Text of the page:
(When this book was in the press, news came that Fan Yew Teng had announced his resignation from the party accompanied by a long tract giving the reasons for his resignations. Reproduced here is the press statement which I made on May 28, 1978 on Fan’s resignation – LKS)
On Fan Yew Teng’s resignation
I have not yet received Fan Yew Teng’s letter of resignation from the Party, apart from press reports.
Fan Yew Teng was one the DAP leaders victimised and persecuted for leadership in Opposition politics, spending five years from 1971-75 in a sedition trial which went up twice to the Privy Council, and which ended in conviction with its concomitant consequences of disqualification as a Member of Parliament and State Assemblyman.
Fan Yew Teng has been away from Malaysia for the last two-and-a-half years since November 1975. When I met him in London and Cambridge in July 1977, I asked him to return to Malaysia and to help organise the Party. He expressed disillusionment with the democratic process in Malaysia, and spoke of the futility of the constitutional political struggle. He said party work was not like selling ice cream, and needed conviction before it could be undertaken.
Fan Yew Teng is a good example if a Malaysian nationalist who, because of the repressive actions he had personally suffered, has been driven into disenchantment with the constitutional and democratic process. More and more Malaysians are in fact joining the ranks of those who see the democratic and constitutional process as a fraud and futility, because of the absence of credible outlets for peaceful, democratic changes in our society or for meaningful expression of dissent and criticism. This is also the major reason for the exodus of professionals abroad.
Fan Yew Teng’s resignation from the Party ahs not come, therefore as a complete surprise to me or other Party leaders except for the timing and the mode of resignation.
I feel sad at this political parting of ways. I fee sadder that Fan Yew Teng, to find an honourable political exit from Menglembu and the political arena in Malaysia, has chosen the DAP as a whipping boy.
It shocks me deeply that Fan Yew Teng’s resignation letter is so personal, reeking with dishonourable insinuation and even venom, which I leave to him to reflect at other times as to whether there is validity or justification.
I reject his contention that at the Tokyo Socialist International Party Leaders’ Conference last December, I had taken the stand that (1) repression in Malaysia is to be condemned but not in Singapore; (2) that the Internal Security Act in Malaysia and Singapore is “a necessary evil”. Like other arguments of his in his resignation letter, there are things which Fan Yew Teng has chosen to read into my speech and to provide the basis for his attack on me and the DAP. As many of his attacks are based on these self-drawn and unfounded conclusions, there is no need to refer to the arguments for the simple reason that they are based on false assumptions.
The DAP has not differentiated between Malaysia and Singapore in our condemnation of the Internal Security Act. The DAP’s stand against the ISA was adopted at the 1971 Party Congress on my initiative. I had personally and publicly called for the release of detainees like Said Zahari, Dr Lim Hock Siew, Dr Poh Soo Kai and Ho Piao, who were arrested in “Operation Cold Store” in Singapore in 1963. In March this year in Parliament, during the debate on the Royal Address, I spoke of the need for an ASEAN Commission on Human Rights to protect and advance human rights in ASEAN countries, and to bring to an end the detention-without-trial laws like the Internal Security Act in Malaysia, Singapore and other ASEAN countries.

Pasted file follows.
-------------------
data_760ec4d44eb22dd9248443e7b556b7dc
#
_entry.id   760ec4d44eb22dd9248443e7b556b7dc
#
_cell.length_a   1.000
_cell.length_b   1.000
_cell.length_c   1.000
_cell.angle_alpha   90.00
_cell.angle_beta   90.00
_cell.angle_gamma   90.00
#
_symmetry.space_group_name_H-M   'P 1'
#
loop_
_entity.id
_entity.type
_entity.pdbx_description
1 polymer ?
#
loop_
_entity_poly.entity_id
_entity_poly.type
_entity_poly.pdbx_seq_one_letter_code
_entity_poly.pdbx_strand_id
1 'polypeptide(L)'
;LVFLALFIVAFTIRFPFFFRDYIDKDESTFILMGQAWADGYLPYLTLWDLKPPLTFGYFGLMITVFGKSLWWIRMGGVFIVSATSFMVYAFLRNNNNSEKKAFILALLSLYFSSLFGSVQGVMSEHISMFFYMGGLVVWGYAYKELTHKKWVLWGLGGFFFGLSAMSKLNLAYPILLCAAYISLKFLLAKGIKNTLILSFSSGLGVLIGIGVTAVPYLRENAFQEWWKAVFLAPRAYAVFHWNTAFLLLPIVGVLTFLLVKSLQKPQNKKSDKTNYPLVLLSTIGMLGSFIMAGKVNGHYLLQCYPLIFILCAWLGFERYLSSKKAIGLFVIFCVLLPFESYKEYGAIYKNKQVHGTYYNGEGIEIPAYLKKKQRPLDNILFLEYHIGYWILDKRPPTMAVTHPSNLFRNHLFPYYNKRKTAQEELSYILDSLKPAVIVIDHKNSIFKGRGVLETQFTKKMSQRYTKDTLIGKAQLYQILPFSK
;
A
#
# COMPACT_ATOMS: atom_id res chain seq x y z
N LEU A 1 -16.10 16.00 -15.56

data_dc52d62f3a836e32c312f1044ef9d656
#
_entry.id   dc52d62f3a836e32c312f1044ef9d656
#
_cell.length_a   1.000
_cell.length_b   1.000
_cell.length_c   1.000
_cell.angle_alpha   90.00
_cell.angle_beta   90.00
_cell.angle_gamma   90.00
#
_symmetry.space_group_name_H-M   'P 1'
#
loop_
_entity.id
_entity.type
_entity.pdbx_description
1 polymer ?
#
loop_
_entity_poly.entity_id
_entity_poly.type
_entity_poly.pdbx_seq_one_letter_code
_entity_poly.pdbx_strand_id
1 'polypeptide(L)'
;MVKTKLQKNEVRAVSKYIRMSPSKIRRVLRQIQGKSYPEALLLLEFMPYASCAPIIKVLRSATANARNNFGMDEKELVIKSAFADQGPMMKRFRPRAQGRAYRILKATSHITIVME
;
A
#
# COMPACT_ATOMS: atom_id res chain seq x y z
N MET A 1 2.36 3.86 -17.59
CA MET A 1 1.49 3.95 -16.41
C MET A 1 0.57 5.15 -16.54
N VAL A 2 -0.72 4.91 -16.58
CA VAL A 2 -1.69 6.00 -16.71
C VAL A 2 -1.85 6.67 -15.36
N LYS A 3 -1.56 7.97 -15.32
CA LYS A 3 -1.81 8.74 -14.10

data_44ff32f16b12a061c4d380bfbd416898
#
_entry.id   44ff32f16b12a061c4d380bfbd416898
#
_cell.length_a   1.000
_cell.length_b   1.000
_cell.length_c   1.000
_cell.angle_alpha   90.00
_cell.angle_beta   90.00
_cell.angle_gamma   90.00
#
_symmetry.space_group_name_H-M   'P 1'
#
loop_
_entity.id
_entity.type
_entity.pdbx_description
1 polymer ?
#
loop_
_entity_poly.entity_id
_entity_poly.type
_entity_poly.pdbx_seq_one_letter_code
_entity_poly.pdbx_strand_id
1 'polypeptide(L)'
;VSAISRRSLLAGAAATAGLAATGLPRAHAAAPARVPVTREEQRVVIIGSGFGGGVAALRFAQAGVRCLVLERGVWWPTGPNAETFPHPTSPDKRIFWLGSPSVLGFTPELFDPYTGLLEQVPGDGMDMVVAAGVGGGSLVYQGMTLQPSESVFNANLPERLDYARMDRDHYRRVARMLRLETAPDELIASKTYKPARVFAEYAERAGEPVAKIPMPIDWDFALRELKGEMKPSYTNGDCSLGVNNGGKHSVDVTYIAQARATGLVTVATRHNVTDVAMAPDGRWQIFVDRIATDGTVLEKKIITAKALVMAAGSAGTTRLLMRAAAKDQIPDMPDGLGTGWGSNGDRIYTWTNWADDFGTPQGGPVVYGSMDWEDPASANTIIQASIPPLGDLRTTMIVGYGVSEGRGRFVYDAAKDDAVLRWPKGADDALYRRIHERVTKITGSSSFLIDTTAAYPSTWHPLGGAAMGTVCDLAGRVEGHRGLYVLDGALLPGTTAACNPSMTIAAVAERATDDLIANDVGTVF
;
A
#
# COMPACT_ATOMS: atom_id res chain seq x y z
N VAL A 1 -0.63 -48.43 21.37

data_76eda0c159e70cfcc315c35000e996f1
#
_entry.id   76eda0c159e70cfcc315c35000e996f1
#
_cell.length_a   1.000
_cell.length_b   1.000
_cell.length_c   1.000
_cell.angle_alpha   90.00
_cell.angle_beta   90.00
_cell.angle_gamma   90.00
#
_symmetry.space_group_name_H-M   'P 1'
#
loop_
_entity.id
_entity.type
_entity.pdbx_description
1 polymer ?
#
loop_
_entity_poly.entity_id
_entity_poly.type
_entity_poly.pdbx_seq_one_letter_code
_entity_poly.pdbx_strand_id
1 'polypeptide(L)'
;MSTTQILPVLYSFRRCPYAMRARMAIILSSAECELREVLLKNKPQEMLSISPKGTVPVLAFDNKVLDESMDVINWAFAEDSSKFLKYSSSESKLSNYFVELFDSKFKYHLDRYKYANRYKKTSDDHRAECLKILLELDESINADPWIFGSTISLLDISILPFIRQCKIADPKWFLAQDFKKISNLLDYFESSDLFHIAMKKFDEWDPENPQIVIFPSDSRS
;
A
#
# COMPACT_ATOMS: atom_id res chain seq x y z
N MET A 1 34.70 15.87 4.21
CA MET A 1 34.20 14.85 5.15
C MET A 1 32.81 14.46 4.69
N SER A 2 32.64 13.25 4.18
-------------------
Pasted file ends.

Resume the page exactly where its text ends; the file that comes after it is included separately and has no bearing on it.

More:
Fan Yew Teng has chosen to misrepresent what I said in Tokyo, alleging that I had advocated PAP’s re-admission into the Socialist International. For the record, in Tokyo, the Japanese Democratic Socialist Party had proposed a review of the case of the PAP membership in the Socialist International. In my comments, I said that this question merited deeper study. I had expressed the view that in 1976 “it might have been more apt and beneficial if the Socialist International, before taking the extreme measure of considering the expulsion of the Singapore PAP, to have made a deeper study of the problems confronting democratic socialists in non-communist South East Asia. If influence is to be applied on Singapore PAP in the area of detention without trial, greater effect might be expected from its membership inside the Socialist International, rather than outside.”
If Fan Yew Teng is not happy with any political question in the DAP, the right and proper thing for him to do is to present his views at the Party Congress. In fact, when I met him in Cambridge last year, I suggested that he return to Malaysia and I offered to convene a Special Congress for him to present his views about the futility of the democratic constitutional struggle.
Fan Yew Teng has not availed himself of this party venue, but chosen instead to mount an attack on the DAP which in many instances were unfounded and based on inaccurate reports to him, regardless of the harmful effect on the DAP electorally, in view of the nearness of the general elections. His action has made the enemies of the DAP, the National Front on the one hand, and the mosquito opposition parties whose sole aim is to “subvert and destroy” the DAP, very happy.
It is Fan Yew Teng’s prerogative to act as he had decided, and I wish him the best in whatever new endeavours he has embarked upon.
Lim Kit Siang